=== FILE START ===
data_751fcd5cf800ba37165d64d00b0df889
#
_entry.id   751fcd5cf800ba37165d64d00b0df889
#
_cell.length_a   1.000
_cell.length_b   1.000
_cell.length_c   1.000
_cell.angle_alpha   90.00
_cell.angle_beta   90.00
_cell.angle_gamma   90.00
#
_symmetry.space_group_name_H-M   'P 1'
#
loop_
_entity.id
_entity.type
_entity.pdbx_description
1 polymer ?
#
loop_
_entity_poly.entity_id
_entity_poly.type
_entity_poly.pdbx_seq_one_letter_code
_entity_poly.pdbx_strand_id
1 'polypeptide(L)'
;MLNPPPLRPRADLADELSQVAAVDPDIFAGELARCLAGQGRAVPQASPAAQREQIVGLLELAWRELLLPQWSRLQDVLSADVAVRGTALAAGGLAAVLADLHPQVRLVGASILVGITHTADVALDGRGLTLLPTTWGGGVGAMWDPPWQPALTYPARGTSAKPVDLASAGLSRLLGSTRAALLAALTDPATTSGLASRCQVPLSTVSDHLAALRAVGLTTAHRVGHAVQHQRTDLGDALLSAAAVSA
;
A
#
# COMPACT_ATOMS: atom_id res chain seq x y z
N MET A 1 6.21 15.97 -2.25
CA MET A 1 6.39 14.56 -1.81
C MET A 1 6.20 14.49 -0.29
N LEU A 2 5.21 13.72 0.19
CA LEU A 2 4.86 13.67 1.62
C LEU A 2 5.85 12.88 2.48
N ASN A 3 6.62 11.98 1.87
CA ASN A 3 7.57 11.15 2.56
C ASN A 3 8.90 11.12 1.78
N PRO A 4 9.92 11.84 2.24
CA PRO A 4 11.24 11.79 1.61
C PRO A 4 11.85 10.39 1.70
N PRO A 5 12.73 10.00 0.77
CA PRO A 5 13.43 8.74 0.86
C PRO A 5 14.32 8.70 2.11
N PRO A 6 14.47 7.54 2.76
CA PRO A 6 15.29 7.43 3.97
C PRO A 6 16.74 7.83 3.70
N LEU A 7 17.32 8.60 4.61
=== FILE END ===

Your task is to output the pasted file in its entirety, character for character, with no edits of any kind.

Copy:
data_751fcd5cf800ba37165d64d00b0df889
#
_entry.id   751fcd5cf800ba37165d64d00b0df889
#
_cell.length_a   1.000
_cell.length_b   1.000
_cell.length_c   1.000
_cell.angle_alpha   90.00
_cell.angle_beta   90.00
_cell.angle_gamma   90.00
#
_symmetry.space_group_name_H-M   'P 1'
#
loop_
_entity.id
_entity.type
_entity.pdbx_description
1 polymer ?
#
loop_
_entity_poly.entity_id
_entity_poly.type
_entity_poly.pdbx_seq_one_letter_code
_entity_poly.pdbx_strand_id
1 'polypeptide(L)'
;MLNPPPLRPRADLADELSQVAAVDPDIFAGELARCLAGQGRAVPQASPAAQREQIVGLLELAWRELLLPQWSRLQDVLSADVAVRGTALAAGGLAAVLADLHPQVRLVGASILVGITHTADVALDGRGLTLLPTTWGGGVGAMWDPPWQPALTYPARGTSAKPVDLASAGLSRLLGSTRAALLAALTDPATTSGLASRCQVPLSTVSDHLAALRAVGLTTAHRVGHAVQHQRTDLGDALLSAAAVSA
;
A
#
# COMPACT_ATOMS: atom_id res chain seq x y z
N MET A 1 6.21 15.97 -2.25
CA MET A 1 6.39 14.56 -1.81
C MET A 1 6.20 14.49 -0.29
N LEU A 2 5.21 13.72 0.19
CA LEU A 2 4.86 13.67 1.62
C LEU A 2 5.85 12.88 2.48
N ASN A 3 6.62 11.98 1.87
CA ASN A 3 7.57 11.15 2.56
C ASN A 3 8.90 11.12 1.78
N PRO A 4 9.92 11.84 2.24
CA PRO A 4 11.24 11.79 1.61
C PRO A 4 11.85 10.39 1.70
N PRO A 5 12.73 10.00 0.77
CA PRO A 5 13.43 8.74 0.86
C PRO A 5 14.32 8.70 2.11
N PRO A 6 14.47 7.54 2.76
CA PRO A 6 15.29 7.43 3.97
C PRO A 6 16.74 7.83 3.70
N LEU A 7 17.32 8.60 4.61